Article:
Discussing diversity and disparity

We live in a highly interrelated community. Actions within a single sector of our community affect many other sectors. It is far more likely that a business will be successful and healthy if that business is located within a healthy community. Martin Luther King, Jr. said it far more eloquently: “We are caught in an inescapable network of mutuality, tied by a single garment of destiny. Whatever affects one directly, affects all indirectly.” The Duluth Area Chamber’s leadership understands and appreciates the connectivity we share as community members. Consequently, we believe in challenging ourselves and others to come together to address our community’s shared concerns. This understanding and belief motivated us to recently host a forum aimed at considering our community’s effectiveness at discussing diversity. We specifically wanted our business community members to better understand the impact the UnFair Campaign is having on our community. It is likely you recently have noticed the campaign’s billboards stating that “It’s hard to see racism when you are white.” I suspect you have also experienced the various reactions evoked by the campaign. The Chamber’s leadership wanted our members to have the opportunity to understand the original intent behind the campaign. One of the original campaign partners participated in the forum, and shared with us that the campaign’s intended outcomes are to:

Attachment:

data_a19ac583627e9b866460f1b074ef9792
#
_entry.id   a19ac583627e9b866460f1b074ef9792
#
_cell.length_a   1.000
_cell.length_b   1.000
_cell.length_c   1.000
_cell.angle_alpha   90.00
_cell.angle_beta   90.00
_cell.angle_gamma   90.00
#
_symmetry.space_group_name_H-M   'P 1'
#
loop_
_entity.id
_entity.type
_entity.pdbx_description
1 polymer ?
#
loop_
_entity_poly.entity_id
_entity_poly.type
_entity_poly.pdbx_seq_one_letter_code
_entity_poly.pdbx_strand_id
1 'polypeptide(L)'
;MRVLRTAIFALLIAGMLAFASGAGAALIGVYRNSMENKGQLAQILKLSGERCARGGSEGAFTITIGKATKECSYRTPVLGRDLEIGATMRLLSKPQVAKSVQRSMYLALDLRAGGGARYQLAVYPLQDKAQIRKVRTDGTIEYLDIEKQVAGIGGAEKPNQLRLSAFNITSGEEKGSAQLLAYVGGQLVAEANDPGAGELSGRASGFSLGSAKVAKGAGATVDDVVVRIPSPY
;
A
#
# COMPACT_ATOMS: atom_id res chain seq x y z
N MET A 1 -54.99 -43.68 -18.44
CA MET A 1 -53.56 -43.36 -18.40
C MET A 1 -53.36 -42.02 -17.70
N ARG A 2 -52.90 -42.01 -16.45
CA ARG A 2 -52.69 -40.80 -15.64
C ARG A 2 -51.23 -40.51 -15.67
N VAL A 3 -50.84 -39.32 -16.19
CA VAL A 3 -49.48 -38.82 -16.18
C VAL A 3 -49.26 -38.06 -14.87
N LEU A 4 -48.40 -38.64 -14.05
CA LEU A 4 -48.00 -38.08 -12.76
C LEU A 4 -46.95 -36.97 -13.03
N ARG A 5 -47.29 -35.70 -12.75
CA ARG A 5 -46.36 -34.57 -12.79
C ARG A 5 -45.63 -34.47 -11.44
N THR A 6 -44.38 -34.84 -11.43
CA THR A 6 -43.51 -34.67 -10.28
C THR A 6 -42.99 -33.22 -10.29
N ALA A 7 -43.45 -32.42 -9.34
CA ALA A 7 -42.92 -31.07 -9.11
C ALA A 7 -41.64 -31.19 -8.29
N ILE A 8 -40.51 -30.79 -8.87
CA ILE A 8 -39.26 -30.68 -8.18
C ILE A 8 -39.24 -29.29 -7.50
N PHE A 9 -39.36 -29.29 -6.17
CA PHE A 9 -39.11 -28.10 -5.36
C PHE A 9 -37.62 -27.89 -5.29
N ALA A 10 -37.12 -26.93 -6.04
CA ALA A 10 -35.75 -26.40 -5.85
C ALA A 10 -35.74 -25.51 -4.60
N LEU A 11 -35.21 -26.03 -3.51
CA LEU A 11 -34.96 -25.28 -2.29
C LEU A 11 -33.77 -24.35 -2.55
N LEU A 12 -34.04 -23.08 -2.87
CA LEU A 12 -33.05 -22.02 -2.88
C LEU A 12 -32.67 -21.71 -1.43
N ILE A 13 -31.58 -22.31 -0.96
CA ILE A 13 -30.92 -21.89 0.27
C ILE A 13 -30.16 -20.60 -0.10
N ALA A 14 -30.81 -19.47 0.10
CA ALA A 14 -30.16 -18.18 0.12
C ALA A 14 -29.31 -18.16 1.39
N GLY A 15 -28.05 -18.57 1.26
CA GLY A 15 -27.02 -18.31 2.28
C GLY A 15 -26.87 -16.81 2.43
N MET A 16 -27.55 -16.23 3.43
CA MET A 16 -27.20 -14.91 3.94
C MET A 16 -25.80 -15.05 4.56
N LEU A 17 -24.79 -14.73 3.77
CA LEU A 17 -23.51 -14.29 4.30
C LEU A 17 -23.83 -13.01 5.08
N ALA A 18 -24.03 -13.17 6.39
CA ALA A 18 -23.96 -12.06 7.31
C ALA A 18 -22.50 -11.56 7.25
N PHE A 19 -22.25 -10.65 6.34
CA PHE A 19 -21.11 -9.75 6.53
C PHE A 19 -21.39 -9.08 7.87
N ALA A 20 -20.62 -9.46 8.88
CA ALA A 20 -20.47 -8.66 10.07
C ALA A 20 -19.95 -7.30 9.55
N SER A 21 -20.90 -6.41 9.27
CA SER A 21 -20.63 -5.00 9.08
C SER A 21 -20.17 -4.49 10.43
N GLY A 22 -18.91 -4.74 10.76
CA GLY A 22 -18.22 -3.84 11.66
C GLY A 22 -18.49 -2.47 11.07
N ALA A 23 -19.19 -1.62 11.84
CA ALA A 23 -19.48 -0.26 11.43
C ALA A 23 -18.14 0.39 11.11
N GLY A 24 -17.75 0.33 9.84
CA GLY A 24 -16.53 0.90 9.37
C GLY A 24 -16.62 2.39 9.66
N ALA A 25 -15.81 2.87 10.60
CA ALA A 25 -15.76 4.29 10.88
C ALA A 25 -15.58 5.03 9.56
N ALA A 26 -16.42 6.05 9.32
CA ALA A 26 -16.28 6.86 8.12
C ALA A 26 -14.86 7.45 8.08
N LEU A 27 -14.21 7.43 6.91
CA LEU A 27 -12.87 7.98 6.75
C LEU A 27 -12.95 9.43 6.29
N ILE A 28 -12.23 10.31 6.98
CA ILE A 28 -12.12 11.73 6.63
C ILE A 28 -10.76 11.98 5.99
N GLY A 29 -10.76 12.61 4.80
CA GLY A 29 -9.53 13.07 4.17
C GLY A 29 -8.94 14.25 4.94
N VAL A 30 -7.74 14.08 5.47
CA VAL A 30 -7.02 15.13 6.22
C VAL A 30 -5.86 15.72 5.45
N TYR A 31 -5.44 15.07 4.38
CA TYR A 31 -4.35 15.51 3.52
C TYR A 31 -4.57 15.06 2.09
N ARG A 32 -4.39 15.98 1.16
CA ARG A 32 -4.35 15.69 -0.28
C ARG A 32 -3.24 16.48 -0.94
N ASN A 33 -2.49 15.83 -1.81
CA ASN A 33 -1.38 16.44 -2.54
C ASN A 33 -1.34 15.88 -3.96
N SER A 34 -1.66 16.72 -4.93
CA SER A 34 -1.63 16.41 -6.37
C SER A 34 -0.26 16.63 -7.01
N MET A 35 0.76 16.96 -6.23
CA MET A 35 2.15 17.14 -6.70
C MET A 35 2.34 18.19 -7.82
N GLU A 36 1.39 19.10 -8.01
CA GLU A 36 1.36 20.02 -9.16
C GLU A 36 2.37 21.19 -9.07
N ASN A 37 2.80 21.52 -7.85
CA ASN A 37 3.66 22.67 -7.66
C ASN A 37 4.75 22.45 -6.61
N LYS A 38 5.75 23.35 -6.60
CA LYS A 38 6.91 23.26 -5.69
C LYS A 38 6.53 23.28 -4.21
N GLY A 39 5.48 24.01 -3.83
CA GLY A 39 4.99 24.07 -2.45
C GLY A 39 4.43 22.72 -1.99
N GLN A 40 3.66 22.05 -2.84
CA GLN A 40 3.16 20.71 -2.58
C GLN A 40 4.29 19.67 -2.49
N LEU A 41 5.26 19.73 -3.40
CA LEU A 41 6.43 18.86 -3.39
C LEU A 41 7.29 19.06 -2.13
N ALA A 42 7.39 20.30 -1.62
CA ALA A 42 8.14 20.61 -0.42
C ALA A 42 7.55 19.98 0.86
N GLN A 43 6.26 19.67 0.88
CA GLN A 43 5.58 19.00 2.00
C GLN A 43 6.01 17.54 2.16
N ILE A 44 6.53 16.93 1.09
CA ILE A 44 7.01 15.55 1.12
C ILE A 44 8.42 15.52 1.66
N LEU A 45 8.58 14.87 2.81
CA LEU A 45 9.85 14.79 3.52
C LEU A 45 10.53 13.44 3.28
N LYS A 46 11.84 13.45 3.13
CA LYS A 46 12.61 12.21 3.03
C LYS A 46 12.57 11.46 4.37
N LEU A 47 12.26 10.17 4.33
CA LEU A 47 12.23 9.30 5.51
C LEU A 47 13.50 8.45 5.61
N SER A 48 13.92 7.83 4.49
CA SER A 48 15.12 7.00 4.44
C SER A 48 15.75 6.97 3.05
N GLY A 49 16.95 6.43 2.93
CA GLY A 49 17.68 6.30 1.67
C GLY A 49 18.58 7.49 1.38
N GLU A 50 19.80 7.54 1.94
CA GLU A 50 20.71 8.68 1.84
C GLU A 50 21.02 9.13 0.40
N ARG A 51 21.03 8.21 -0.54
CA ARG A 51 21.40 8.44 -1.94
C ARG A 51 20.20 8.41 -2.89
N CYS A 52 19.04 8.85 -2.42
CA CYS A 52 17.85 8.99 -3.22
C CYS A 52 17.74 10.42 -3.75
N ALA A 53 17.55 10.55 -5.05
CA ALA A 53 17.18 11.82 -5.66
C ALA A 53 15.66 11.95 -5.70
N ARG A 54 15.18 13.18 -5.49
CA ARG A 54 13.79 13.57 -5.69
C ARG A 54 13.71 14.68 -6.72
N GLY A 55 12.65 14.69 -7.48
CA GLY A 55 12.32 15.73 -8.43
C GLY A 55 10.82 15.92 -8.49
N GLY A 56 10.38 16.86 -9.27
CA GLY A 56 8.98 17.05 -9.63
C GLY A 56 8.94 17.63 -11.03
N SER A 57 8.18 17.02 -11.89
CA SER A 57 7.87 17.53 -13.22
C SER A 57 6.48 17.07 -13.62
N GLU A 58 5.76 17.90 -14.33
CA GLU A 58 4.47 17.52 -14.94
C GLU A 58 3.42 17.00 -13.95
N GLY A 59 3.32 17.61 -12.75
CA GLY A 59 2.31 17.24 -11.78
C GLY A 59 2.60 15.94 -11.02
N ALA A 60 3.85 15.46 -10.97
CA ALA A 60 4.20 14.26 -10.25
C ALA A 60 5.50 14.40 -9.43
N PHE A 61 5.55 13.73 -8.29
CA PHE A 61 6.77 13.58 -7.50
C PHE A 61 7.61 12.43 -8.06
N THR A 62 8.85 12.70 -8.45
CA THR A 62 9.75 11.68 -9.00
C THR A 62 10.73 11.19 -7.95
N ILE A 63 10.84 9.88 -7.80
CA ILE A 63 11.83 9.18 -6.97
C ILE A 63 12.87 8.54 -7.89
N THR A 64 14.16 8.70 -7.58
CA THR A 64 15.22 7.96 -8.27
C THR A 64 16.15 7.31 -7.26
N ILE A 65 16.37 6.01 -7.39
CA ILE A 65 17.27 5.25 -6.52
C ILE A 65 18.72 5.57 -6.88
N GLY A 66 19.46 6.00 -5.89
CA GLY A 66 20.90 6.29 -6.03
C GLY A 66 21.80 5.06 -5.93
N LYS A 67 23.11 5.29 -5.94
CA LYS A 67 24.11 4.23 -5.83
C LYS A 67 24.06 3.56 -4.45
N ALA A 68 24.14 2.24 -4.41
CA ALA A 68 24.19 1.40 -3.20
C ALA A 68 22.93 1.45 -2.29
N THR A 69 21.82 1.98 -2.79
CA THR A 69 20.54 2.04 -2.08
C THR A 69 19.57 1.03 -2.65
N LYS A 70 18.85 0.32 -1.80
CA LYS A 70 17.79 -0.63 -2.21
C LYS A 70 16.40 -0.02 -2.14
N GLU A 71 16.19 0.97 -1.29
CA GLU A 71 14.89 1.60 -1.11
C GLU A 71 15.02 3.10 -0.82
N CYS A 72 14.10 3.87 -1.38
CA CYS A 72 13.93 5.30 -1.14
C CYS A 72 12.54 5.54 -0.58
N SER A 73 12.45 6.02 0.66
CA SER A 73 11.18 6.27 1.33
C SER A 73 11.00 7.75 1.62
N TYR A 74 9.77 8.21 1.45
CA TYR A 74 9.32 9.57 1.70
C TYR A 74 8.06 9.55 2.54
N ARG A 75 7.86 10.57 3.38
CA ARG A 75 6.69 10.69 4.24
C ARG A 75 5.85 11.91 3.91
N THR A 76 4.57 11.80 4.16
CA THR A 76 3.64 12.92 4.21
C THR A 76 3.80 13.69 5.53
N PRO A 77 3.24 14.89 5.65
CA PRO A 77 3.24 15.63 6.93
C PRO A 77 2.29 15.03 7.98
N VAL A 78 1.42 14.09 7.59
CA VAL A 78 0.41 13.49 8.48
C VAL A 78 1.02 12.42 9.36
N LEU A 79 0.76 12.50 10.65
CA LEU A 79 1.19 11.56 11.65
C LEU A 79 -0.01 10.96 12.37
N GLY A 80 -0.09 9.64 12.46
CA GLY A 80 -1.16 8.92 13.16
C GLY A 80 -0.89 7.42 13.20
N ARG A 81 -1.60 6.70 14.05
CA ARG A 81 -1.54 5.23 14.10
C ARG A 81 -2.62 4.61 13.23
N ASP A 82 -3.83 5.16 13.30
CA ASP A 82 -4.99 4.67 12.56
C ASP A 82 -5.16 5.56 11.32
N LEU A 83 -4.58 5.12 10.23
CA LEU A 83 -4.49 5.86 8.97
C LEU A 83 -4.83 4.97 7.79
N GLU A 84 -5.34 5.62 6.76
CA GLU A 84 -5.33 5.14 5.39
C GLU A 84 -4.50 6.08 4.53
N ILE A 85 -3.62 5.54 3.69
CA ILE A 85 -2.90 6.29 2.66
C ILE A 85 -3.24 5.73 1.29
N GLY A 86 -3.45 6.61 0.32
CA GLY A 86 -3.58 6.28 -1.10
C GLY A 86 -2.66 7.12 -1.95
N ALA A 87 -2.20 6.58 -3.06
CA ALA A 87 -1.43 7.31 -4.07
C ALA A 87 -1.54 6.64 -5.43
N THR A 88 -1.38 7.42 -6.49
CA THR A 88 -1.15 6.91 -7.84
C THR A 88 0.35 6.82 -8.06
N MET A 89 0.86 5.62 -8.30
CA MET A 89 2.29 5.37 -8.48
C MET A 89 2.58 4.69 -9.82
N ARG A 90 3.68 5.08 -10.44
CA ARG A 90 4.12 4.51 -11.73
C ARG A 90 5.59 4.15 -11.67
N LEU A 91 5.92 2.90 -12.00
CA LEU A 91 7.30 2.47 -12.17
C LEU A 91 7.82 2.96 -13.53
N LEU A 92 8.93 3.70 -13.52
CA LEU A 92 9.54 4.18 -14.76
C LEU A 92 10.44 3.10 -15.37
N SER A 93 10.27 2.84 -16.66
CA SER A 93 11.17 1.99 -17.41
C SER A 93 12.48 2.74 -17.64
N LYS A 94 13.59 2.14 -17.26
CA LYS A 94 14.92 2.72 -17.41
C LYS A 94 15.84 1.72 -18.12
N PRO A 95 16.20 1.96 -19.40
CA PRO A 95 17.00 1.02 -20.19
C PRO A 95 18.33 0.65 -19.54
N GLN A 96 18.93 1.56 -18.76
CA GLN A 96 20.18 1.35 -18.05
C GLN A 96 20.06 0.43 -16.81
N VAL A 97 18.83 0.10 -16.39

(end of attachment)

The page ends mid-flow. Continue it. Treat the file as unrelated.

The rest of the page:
• Provide opportunities for white people to see white privilege.
  • Create dialogue throughout the community on white privilege.
  • Break the silence around white privilege and racism.
  • Move white people to accept their role and responsibility for racism.
  • Build a base of white allies to work together with people of color to eliminate racism individually and institutionally. At the forum, we also learned that our community is proud, resilient and strong. Yet, it is also filled with disparities. It is these disparities that we would benefit by acknowledging, discussing and addressing. For example, Duluth school district data for 2010 illustrates that 80 percent of white students graduate from high school in four years (grades 9 through 12), compared to 34 percent of Native American students and 25 percent of African-American students. Adding to this challenge: the 2010 census data for Duluth shows that 18 percent of whites live in poverty, compared to 67 percent of blacks and 56 percent of Native Americans. How will our community continue to prosper and grow if such disparities exist? How are local businesses and organizations affected by these disparities? What can each of us do to work toward resolving these disparities? These are the questions we began to consider at our recent forum. It was the kind of dialogue the UnFair Campaign partners hoped the campaign would generate. The Chamber was pleased and proud to encourage this kind of needed dialogue.
Unfair Campaign Year In Review

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